Walking out of our local supermarket we glanced at the Sunday edition of the New York Times. The upper right headline blared, Smoldering Gaza Becomes a Graveyard for Children. It was an article written by Raja Abdulrahim and it was flanked by a photo taken last month of a distraught Palestinian boy Kahled Joudeh, aged 9, reaching for his dead sister.
The lengthy article included vignettes of the family’s life in Gaza before and after October 7. The author focused on the United Nations and medical officials reported the death and casualty toll from war’s mayhem. She added painful detail about the number of bombs dropped on Gaza and the number of children affected. There was a small reference to Israel’s claim to adhere to international warfare law including goals to minimize collateral damage. Abdulrahim, in one paragraph, wrote that Israel made claims of Hamas’s atrocities. She didn’t include information about Hamas’s human shield strategy, tunnels, or the ongoing rocket assault on Israel.
The young Kahled was no doubt terrified and traumatized, and his life will never be the same. It is fair to ponder if the Joudeh family, maybe the father or grandfather, voted for Hamas leadership after Israel, in 2005, turned over full control of Gaza. Was the Joudeh family aware of the bloodthirsty charter of Hamas? Did they witness Hamas’s selfish redirection of American, UN and EU resources sent into Gaza for schools and hospitals but instead used for tunnels and rockets? Did the Joudeh family try to supplement education that was riddled with the same anti-Israel, Jew-hating dogma as offered by the Palestinian Authority?
The author, Ms. Abdulrahim, joined the New York Times staff about two years ago and was quickly identified by Algermeiner as someone lacking objectivity. Raja had stated a piece in a college publication in 2002 that essentially blamed the victim, “Palestinians driven to bombing.” Shortly after the 2001 attacks, Raja posited that it would be incorrect to refer to Hamas and Hezbollah as “fundamentalist” or “terror organizations.” She has had the opportunity to refute these contentious statements but has, despite her platform, chosen not to do so.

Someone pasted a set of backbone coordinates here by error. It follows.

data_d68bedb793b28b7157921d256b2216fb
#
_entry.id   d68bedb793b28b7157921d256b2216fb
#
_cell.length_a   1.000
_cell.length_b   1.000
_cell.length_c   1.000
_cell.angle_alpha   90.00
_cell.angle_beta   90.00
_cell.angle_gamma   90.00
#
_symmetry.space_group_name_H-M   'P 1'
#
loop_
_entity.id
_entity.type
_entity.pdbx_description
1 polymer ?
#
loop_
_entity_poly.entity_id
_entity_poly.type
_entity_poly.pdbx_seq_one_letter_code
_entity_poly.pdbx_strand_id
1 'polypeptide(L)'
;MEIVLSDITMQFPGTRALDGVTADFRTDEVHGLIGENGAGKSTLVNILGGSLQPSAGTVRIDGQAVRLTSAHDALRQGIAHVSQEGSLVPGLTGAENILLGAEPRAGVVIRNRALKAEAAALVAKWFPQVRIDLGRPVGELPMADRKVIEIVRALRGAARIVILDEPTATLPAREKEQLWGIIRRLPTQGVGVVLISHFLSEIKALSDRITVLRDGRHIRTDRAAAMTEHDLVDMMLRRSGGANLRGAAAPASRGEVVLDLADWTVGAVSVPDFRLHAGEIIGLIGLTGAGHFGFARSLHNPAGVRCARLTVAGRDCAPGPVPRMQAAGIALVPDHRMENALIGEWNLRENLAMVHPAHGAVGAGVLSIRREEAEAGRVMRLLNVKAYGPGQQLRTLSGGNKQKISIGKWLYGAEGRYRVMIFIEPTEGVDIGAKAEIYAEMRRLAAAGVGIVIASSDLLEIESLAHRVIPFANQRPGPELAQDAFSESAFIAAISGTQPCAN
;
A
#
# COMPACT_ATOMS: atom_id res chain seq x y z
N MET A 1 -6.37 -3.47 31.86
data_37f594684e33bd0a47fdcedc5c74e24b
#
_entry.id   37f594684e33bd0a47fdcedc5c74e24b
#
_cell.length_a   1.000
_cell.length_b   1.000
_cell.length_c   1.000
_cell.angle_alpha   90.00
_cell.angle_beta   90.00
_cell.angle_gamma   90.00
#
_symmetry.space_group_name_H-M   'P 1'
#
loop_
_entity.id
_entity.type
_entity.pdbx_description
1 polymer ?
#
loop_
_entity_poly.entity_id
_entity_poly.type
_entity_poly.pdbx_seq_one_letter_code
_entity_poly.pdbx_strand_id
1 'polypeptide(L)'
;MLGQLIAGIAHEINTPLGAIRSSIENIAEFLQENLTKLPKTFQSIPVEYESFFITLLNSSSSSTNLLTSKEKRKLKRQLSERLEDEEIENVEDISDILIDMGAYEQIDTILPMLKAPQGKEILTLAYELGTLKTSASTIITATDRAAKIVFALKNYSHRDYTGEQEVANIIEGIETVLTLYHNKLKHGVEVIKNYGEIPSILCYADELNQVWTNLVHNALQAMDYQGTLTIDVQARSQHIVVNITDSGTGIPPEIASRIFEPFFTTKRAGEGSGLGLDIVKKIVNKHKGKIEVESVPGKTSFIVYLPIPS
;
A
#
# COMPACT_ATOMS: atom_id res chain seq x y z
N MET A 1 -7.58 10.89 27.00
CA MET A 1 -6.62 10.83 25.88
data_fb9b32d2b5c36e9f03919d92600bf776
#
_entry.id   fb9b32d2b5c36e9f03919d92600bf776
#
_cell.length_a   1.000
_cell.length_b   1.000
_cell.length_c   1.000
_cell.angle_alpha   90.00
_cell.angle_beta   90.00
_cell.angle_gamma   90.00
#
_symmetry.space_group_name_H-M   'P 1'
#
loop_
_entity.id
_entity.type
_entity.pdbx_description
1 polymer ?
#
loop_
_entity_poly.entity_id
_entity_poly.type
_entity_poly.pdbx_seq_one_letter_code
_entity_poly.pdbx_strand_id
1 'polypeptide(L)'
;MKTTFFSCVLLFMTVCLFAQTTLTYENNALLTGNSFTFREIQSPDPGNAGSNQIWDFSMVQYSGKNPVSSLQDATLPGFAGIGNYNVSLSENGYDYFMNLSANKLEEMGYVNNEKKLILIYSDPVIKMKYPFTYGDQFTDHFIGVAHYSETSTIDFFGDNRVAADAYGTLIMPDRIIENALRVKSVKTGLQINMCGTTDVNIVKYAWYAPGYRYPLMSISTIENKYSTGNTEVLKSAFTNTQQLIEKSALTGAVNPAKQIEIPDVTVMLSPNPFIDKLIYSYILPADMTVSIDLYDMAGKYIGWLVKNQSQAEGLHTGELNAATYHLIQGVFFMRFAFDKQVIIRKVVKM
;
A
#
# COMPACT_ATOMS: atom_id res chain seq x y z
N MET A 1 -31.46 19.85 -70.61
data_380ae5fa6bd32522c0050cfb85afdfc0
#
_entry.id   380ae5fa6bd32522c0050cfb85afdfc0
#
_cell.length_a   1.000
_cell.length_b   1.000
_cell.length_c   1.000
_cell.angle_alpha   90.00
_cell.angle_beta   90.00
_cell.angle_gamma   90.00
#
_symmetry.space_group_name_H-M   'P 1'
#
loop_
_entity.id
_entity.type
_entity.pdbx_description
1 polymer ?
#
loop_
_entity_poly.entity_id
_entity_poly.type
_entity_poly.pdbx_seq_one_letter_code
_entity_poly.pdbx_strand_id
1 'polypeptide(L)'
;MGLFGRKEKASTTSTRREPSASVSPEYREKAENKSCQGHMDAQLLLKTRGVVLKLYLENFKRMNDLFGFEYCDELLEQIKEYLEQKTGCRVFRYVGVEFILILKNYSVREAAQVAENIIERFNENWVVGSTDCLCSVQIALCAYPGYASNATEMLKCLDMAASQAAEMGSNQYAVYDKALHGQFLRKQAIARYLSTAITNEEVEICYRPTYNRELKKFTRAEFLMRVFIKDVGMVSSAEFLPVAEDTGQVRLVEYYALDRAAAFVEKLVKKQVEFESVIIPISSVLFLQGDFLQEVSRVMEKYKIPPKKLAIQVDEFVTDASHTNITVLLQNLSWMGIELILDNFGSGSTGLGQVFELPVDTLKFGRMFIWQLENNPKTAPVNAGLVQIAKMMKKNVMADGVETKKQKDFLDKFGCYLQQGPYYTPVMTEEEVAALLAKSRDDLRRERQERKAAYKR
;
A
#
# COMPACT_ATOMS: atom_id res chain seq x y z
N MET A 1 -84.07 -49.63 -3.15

She is right at home at the New York Times. The bias of the New York Times against Israel and Jews is anything but news and is just another example countering the founder Adolph S. Ochs’s 1897 declaration of unbiased reporting of “All the news that’s fit to print.” Laurel Leff documented in her critically acclaimed book “Buried by the Times” their abhorrent reporting on the Holocaust. Bari Weiss’s more recent and justified exodus from the New York Times adds credence to the case.
Too many Jews settle down into their comfy chair on Sunday morning with their thick Times only to have their “two state solution” and criticism of Israel validated by the biased reporting. Is Smoldering Gaza Becomes a Graveyard for Children as dangerous as the recent Chinese owned TikTok message sharing Osama bin Laden’s “Letter To America” that was supplemented with the America-hating, sympathetic influencer narrative? It is likely the late-night comics will not add important historical context to the complex “Middle east” issues they like to skewer, and while our youth will be entertained, they will not be educated.
The media’s irresponsible bias fuels the outrage we see as the hundreds of thousands protest in the streets. The mob is fed by a progressive, intersectional agenda attracting the support of many misinformed constituencies. Academia’s pro-Palestinian sympathy was nurtured for decades and was funded by Arab monies. All the pro-Palestinian and anti-Israel storylines infuse energy and add credence to the “movement.” Altogether, and with the underlying and familiar antisemitism kindling, the rioters and haters resonate with flawed reporting like Raja’s.
Like barnacles on a ship’s hull, the damage from Raja’s Smoldering Gaza Becomes a Graveyard for Children adds to the hate for Jews and the Jewish State. The little lies become part of the big deceit, truth is trashed, wrongs dilute the right, and what is important is discarded for what is simply repeated.